Some things my mother has said to me over the years ring loud and clear in my memory: “Sit up straight,” “Wear your heavy coat today, it’s cold outside.”
The little girl in me would dutifully accept her wise advice. As I grew, her words to me changed as she included me more and more in her adult world. I heard about all the things that made her life interesting.
There were the exploits of her last vacation, a recommendation for a good book to read, and an opinionated synopsis on what the pastor had talked about in church last week. This was not advice or direction for me, but actual conversation. It didn’t take long to realize she was now directing my path in other ways. We had become friends, even though many miles separated us.
My world changed two years ago, when, after a nagging pain in her side wouldn’t go away, I received the heartbreaking news that my mother had a rare, aggressive form of cancer. I was shocked. What was happening here? Mom had a long life ahead of her, didn’t she?
My father was the one who took nearly every medication known to mankind. I did not want to lose my precious father either, but statistics and probability always seemed to be on my mother’s side. Trying to comprehend, I spun into a world of questions. Why, why, why? Days and weeks went by, and our conversations shifted to the world of chemo treatments, appetite loss, wig styling and the daily question: “How are you feeling, Mom?”
And then, that terrible day, a phone call and my mother’s words to me that will live forever in my mind. Call them brand-new words I had never heard her speak before, call them words that changed a life’s direction, call them the four worst words I ever heard linked together to form a sentence, call them the equivalent to dropping an atomic soul bomb.
“I think I’m dying.”
That was it. Not a question to me to see if my thoughts equaled hers. Just a plain and simple statement spoken for the first time aloud. What should I say? As a child, I readily understood her words to me. But what about this? What should my adult answer be?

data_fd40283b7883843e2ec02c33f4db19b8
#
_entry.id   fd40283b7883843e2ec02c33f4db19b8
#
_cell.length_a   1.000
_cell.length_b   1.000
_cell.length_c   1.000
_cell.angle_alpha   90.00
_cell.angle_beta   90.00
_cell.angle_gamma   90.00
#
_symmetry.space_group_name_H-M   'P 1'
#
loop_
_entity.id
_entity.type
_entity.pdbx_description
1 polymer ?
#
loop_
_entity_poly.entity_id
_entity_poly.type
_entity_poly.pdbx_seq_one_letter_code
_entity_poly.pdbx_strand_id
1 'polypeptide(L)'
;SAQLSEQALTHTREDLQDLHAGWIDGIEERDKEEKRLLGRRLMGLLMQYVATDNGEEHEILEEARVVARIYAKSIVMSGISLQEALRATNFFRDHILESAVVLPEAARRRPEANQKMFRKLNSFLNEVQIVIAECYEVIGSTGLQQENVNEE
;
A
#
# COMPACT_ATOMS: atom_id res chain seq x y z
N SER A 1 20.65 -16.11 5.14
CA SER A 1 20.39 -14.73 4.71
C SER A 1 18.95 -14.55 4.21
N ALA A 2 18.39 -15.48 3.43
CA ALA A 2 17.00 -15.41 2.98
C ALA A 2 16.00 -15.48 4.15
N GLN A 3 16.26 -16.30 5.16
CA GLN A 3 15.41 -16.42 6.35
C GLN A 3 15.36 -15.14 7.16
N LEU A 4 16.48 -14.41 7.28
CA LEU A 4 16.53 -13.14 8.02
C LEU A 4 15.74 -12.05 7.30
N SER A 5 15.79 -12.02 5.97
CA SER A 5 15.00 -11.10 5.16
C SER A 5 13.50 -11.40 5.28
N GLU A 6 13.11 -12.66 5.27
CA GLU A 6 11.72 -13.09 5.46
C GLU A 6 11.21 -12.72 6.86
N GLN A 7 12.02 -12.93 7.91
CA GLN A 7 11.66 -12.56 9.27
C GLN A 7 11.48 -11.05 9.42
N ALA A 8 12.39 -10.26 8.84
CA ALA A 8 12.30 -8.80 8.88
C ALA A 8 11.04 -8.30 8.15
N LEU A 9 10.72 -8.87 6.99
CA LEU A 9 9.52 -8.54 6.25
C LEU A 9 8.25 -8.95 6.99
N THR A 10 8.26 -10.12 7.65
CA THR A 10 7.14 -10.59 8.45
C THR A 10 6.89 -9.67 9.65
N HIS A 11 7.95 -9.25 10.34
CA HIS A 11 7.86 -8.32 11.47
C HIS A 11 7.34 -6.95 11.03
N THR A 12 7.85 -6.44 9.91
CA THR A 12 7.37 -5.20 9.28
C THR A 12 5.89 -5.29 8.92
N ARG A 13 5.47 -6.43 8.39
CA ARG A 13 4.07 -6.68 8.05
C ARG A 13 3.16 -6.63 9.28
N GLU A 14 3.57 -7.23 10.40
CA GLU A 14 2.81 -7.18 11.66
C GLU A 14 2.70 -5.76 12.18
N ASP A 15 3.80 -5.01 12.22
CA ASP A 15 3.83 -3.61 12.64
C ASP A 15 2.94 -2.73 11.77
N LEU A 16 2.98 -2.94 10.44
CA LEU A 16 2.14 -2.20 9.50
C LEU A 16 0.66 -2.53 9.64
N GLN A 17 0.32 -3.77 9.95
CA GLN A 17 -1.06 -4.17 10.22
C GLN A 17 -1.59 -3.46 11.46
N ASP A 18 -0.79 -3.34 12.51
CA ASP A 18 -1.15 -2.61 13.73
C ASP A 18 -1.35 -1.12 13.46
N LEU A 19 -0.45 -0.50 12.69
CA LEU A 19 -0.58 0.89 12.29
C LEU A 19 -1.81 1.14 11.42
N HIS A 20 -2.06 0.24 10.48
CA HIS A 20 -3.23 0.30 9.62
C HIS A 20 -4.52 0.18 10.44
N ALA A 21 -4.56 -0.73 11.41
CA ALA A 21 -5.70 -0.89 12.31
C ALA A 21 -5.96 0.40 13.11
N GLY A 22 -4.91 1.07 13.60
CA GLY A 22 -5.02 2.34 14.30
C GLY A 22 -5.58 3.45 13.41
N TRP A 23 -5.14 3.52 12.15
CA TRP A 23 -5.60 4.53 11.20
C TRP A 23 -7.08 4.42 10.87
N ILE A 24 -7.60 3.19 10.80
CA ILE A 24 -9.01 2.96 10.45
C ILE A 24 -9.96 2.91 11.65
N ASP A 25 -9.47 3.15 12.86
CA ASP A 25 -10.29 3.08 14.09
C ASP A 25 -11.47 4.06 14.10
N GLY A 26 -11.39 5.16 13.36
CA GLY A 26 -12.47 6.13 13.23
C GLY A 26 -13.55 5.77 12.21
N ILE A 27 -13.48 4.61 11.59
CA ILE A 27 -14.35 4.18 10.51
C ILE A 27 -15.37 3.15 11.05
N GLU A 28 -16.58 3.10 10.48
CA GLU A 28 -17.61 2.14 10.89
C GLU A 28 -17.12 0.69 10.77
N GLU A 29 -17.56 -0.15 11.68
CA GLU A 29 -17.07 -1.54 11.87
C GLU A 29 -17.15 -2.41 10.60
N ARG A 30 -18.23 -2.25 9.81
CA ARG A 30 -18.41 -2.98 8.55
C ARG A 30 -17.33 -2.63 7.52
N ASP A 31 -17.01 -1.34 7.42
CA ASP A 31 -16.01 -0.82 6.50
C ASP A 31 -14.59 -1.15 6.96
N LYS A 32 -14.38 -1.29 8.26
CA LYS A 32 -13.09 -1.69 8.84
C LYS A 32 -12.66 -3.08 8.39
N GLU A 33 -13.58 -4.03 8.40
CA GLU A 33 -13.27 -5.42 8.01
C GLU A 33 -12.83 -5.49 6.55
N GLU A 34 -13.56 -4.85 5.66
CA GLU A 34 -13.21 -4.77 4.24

“Mom, we are all dying, aren’t we?” I said.
Was this my attempt at making her feel better? I assumed the role of family cheerleader and added, “You’re doing great mom. Think positively.”
When she uttered those words to me, why, oh, why, didn’t I drop everything I was doing and run to her side? I wish I would have responded in a way that would have validated what she was telling me. Instead, I had tried valiantly to gloss over the inevitable.
Her last months should have been spent making more memories. I wish I had cooked her all her favorite foods and tirelessly, without complaint, rubbed her back without being asked. Days could have been spent looking over family photos and organizing them. What pictures did she like of herself, and should we display them at the funeral? Would she like to hear the words I was writing down to deliver as a eulogy when that terrible day came?
Months went by and my mother died the day after Christmas in 2011 after spending two weeks in a hospice facility. Sitting with her those last days, watching her slip further and further from me, there was little or no talk. The woman who had verbalized the meaning of life to me was leaving.
She had needed me much more in the recent past than she did now. Her time to die was a private affair. The need for advice and comment was long since past. Only the memories of her living would remain, and I wish I had created more to soothe my loss and validate a life well-lived.
Janice Mazur is an administrator at the MUSC Dental School and lives in Summerville with husband Bob. Her mother, Doris McVay, was the inspiration for her story.
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